6. To confirm the situation immediately after the traffic violation occurred. Mr B was admitted to hospital two days after (he was obviously at that time unaware of the bus lane violation), and was seriously ill for a considerable time, at one point not being expected to survive. By the time he had sufficiently recovered to deal with numerous aspects of letters, etc., the Bailiffs had been instructed. Obviously he is now fit to drive, and if he wasn't would not do so. At times when he was unable or medically required not to drive (such as immediately after his heart bypass), he has not done so. However surely his status as a 'Vulnerable Household' is not dependant on his ability to be in charge of a car. I notice 'Vulnerable Status' also might include the pregnant and those may have English language problems, neither of whom it would be considered as unfit to drive. The Council in question have ignored all medical documentation sent to them. The Bailiffs have also ignored a request for a copy of their complaints procedure. However, my main question was not directly concerning the PCN, but a point of principal and legality as to whether his car, displaying a blue badge, can be removed, after having read that it cannot on a Citizens Advice Bureau page. This is, of course, our immediate concern, as without a car it would render him housebound (he lives halfway up a hill and cannot walk up from the bus stop). Would this not therefore be contrary to the rights of disabled person (only thinking..). I am aware the Police cannot remove the car, unless it is causing a dangerous obstruction, so why should greater powers apply to a bailiff, so it is less a question about parking violation and more about disability rights. Once again, many thanks.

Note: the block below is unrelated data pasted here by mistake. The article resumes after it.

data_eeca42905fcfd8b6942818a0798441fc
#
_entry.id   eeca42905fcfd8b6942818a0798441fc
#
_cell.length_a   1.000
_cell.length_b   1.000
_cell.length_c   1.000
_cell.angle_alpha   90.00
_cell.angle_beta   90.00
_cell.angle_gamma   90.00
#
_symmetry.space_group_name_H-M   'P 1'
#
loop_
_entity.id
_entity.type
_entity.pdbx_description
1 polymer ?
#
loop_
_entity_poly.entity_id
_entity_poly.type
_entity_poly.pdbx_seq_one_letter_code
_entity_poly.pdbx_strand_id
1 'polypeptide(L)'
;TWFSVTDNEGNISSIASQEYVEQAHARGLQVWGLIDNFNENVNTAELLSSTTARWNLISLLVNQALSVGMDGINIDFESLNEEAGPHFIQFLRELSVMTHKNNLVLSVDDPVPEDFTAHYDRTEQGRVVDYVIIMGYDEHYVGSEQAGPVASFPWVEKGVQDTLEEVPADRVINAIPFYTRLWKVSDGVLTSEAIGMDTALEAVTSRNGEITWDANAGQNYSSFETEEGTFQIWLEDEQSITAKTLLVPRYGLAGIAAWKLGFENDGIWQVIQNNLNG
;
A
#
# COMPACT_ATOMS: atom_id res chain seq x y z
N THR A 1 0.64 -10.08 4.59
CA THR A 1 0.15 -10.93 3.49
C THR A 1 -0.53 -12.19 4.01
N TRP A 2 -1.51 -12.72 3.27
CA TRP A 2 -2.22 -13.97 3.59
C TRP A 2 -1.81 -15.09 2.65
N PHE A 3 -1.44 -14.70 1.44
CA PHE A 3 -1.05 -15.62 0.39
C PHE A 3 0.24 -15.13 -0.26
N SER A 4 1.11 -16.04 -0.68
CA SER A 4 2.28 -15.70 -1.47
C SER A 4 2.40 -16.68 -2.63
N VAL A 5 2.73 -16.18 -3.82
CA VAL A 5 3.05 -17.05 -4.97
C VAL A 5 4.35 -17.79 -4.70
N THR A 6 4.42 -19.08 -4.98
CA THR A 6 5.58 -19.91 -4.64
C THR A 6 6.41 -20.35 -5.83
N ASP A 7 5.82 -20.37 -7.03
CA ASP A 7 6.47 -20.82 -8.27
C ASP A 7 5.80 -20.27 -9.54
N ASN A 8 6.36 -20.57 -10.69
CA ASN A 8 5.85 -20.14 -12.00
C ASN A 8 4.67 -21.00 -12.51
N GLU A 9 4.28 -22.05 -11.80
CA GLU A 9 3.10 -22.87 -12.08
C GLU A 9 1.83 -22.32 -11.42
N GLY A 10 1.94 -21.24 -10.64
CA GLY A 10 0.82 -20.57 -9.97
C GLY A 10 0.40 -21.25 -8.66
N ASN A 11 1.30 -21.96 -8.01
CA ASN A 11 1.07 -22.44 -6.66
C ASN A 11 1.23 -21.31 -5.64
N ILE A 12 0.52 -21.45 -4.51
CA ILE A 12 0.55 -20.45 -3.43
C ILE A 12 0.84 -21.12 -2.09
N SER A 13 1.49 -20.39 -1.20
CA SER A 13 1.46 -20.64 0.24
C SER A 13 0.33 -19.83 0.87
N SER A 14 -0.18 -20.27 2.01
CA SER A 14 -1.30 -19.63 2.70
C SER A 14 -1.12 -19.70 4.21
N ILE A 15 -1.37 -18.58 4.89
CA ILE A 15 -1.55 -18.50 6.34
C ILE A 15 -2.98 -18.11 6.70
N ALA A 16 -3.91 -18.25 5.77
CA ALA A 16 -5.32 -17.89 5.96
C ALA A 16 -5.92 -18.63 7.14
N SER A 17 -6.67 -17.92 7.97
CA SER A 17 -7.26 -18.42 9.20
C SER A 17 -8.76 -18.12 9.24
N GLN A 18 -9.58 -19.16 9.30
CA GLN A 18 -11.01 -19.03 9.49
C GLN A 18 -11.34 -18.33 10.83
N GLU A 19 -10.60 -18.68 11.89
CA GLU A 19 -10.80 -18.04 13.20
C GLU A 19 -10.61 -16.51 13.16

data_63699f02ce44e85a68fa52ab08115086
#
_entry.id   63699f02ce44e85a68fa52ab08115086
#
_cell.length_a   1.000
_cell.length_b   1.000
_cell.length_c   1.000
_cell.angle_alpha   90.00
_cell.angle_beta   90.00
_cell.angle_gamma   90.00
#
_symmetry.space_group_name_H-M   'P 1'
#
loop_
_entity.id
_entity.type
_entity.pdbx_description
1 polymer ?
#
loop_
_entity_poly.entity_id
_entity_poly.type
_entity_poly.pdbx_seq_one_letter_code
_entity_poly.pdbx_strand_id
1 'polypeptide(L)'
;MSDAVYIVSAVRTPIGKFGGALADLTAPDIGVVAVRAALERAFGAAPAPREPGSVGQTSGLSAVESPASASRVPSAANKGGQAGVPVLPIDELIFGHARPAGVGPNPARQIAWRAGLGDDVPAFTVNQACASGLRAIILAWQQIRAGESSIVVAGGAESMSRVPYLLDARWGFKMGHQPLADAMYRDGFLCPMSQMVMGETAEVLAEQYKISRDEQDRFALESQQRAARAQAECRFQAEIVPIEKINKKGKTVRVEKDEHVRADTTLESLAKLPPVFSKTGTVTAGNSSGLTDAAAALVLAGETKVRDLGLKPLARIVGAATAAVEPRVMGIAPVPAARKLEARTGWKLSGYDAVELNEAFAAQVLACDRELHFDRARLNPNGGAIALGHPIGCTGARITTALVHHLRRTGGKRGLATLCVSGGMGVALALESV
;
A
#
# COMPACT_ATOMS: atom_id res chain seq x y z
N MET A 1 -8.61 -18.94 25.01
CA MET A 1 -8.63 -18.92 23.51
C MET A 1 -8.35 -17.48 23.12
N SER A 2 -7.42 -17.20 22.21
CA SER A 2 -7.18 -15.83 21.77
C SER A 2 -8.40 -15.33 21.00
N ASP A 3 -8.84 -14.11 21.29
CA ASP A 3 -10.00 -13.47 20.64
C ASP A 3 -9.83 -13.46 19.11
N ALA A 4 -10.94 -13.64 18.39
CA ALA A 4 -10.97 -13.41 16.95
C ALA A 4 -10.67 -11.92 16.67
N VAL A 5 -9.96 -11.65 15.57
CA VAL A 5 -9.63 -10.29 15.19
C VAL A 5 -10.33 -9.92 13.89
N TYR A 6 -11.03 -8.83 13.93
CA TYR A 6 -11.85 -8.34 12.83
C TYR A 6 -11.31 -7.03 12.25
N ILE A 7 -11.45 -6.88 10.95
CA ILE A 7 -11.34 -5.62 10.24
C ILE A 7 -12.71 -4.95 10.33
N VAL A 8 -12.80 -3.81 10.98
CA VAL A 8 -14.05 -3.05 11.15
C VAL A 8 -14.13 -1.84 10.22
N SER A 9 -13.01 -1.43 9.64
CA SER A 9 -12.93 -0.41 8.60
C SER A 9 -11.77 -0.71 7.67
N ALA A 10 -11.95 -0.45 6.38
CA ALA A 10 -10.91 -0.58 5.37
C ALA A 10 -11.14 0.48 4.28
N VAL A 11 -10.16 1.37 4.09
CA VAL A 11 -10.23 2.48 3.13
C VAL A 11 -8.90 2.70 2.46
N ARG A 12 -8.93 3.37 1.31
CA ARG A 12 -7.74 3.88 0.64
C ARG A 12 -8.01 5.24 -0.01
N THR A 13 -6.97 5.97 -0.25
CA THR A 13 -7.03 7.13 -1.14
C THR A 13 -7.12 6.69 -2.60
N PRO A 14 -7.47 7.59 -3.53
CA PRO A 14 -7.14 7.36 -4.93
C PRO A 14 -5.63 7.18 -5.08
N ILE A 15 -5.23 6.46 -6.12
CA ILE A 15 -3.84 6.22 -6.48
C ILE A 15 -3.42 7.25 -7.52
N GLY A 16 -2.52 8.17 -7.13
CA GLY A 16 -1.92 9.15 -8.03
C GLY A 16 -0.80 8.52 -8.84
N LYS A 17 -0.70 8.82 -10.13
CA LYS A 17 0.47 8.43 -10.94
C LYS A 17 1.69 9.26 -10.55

7. Medical documentation was sent in the form of a detailed list of all the medication he takes for heart problems, artery blockages. etc. Obviously a doctor would not prescribe medication if it was not required! I also believe, according to what I have read of the Enforcement Agents' Standards, that to be 'elderly' in itself is enough to be considered vulnerable (I assume a man in his eighties would qualify) (paragraph 77), and they have written proof of his age. They also say the use of discretion is a must in any cases where they may be potential for vulnerability (paragraph 70 and 71). I will await to hear more in the morning, and thanks again!